Redskins Gonna Redskin: Robert Griffin And Chris Cooley Make Media Waves (Part Two)

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Photo: Nick Wass/AP

Click here for Part One of our look back at Robert Griffin’s week with the DC media.

Two years ago, ESPN 980 (owned by Dan Snyder’s Red Zebra Broadcasting) shook up its daily lineup in a big way by adding Chris Cooley to their roster on a new afternoon drive show called “The Drive”.

The move would split long time co hosts Steve Czaban and Andy Pollin, as Czaban stayed with “The Drive”, while Pollin and “The Sports Reporters” show would be moved to a 6-9am time slotΒ on a sister station.

Pollin is a sports radio lifer, having spent several years at WFAN in New York and is a guy who is synonymous with 980. In my opinion, Pollin is one of the all time greats in sports radio and is an institution in DC sports media. The shake up to bring in Cooley was a big one as 980 aimed to keep up with rival 106.7 The Fan; the newer kid on the block who overtook 980 in the ratings.

“The Drive” just celebrated it’s 2nd birthday; Cooley has gotten more comfortable behind the microphone and 980 has made him a large part of their marketing campaign with this brand new ad running constantly on the DC airwaves:

Cooley also provides color commentary in the Redskins game day radio booth and is even slated to work the TV booth of a random game on FOX this year. His media career is budding.

It’s with this backdrop that Cooley dropped the bombshell this week that he’s aggressively seeking an opportunity for an NFL comeback and is willing to make several concessions to the Redskins specifically if they are willing to give him a shot.

On Monday’s show, Cooley said he’s “literally begging” for a chance to play for the Redskins again. He dismissed the signing of two other tight ends by the Redskins with unmistakable arrogance, claiming he’s better than both players. Czaban, a bit perplexed, pushed him on issues such as physical condition, age, etc.Β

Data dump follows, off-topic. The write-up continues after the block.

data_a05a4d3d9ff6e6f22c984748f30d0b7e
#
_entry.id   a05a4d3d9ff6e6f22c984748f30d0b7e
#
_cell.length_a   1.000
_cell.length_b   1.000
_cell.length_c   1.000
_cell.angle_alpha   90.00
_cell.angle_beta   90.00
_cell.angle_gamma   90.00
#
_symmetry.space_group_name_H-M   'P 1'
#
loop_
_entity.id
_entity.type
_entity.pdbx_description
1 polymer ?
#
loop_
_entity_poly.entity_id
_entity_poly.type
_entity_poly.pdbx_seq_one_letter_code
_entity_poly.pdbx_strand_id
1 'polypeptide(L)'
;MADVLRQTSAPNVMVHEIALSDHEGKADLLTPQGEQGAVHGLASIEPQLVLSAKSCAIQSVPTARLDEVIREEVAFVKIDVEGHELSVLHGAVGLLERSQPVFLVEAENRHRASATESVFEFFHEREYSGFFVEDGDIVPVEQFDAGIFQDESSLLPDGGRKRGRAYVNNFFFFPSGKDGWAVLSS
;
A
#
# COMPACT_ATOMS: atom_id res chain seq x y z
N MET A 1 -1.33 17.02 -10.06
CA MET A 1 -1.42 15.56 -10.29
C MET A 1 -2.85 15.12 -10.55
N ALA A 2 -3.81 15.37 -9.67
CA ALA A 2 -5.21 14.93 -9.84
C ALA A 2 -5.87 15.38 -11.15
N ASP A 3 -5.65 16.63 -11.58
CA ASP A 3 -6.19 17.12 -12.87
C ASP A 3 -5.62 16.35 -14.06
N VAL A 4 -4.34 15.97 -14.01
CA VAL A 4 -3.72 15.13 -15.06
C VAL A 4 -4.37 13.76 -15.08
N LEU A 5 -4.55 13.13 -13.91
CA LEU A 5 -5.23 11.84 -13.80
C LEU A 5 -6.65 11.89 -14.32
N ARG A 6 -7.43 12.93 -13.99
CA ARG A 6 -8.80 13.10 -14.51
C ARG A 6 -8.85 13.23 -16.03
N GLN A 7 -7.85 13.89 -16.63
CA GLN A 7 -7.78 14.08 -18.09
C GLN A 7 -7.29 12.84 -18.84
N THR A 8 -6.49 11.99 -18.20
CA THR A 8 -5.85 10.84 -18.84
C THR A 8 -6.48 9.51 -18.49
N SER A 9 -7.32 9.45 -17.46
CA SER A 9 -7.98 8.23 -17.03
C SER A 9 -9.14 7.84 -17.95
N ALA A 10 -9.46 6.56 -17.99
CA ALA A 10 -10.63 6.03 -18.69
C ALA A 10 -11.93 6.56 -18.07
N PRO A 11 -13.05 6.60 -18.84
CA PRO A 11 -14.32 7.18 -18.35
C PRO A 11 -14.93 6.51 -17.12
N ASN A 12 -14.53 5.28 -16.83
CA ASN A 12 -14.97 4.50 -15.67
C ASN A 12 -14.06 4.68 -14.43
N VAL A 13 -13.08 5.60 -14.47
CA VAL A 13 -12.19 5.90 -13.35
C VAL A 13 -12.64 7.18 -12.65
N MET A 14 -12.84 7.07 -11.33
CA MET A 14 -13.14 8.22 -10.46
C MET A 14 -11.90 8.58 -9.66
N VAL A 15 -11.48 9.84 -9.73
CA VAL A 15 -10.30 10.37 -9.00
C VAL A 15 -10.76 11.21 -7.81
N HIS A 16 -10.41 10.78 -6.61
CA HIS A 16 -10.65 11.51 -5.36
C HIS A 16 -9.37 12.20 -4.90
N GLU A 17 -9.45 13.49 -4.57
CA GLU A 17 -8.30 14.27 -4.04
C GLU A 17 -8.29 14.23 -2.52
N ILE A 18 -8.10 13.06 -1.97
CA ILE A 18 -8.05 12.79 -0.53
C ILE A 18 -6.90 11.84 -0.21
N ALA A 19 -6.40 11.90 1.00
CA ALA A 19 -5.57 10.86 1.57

Cooley went on to detail the internal decision making process of the Redskins regarding a potential signing, as well as the specifics of the contract his agent proposed to the team, the details of which are in Dan Sternberg’s DC Sports Bog piece.

After all of this, Cooley claimed “I’m going to play somewhere” this season and stated he 100% has another opportunity that’s nearly a done deal.

So to recap, a former Redskin player who is now an employee of the Redskins on game day and works a day job at Redskins Park on the highest profile show of a radio station owned by the Redskins owner is now using that platform to publicly lobby for a job playing for the Redskins after being out of football for two years.

Just when you thought the Redskins couldn’t get any more Redskin-y.

The following day (Tuesday), Cooley faced a barrage of backlash from Redskins fans calling him everything from pompous to delusional to a distraction that is detrimental to the team. To his credit, he took on all the negativity head on in a Jimmy Kimmel-esque “Mean Tweets” segment, where he gave rebuttals to each specific critique of the way he handled himself on Monday’s show.

On top of all this, one of the most famous segments of “The Drive” occurs during football season, when Cooley breaks down the film of the previous weeks Redskins game and gives a letter grade to every single player on the team.

It’s terrific radio because Cooley really knows his football and runs through each position group with great acumen and ease. He’s also brutally honest and is not afraid to give extremely harsh criticism.Β 

After last years Tampa Bay game, Cooley stated he could not grade the rest of the Redskins offense because Robert Griffin was so bad that it was impossible to fairly grade anyone else.

Griffin hasn’t been the only Redskin in the cross hairs, setting up what could be a very contentious locker room with the addition of Cooley.

The cynic in me immediately thought this was all a publicity stunt cooked up for radio ratings. Former 980 station manager Chuck Sapienza had a different theory:

Czaban claims it’s not a stunt and that Cooley is sincere in his desire to play pro football again. Personally, I don’t mind Cooley doing everything in his power to get another shot on a team if he is in fact serious about it. But taking shots at other players and using a media platform to market himself while discussing the intricate workings of his proposed contract seems both tacky and self-important.

It would also seem like an odd career move to bail on a burgeoning media career for a chance to maybe play some more snaps in an NFL game, but having never played in an NFL game it would be naive of me to question someone who wants to have that experience again.Β 

And hey, if he ends up on the Redskins, he’ll have the best quarterback in the league throwing him passes.

Just make sure Griffin doesn’t read his report card after the game.

 

 

 

 

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